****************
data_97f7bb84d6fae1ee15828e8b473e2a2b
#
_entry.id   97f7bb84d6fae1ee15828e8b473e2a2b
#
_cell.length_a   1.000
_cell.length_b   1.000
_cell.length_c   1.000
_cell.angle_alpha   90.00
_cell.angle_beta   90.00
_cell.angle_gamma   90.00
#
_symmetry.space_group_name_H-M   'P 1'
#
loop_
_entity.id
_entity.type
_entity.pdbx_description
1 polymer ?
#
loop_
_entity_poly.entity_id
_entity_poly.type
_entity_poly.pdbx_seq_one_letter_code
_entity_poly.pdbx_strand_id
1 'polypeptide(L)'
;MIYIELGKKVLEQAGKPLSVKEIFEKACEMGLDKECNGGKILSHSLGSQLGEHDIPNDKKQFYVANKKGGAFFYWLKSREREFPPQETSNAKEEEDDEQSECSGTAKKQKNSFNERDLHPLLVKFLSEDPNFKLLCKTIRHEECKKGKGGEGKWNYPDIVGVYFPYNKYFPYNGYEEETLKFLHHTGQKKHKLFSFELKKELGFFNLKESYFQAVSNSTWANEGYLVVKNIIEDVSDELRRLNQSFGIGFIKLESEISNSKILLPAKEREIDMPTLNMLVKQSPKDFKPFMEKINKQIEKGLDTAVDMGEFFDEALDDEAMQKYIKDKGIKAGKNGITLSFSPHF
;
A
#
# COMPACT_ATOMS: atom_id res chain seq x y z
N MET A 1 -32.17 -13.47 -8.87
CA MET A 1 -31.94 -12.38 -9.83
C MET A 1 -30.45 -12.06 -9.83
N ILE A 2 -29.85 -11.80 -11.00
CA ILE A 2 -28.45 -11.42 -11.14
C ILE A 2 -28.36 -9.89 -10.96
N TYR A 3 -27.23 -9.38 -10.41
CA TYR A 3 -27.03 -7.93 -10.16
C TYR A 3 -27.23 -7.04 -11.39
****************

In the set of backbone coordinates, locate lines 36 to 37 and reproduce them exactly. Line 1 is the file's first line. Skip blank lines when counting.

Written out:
C ILE A 2 -28.36 -9.89 -10.96
N TYR A 3 -27.23 -9.38 -10.41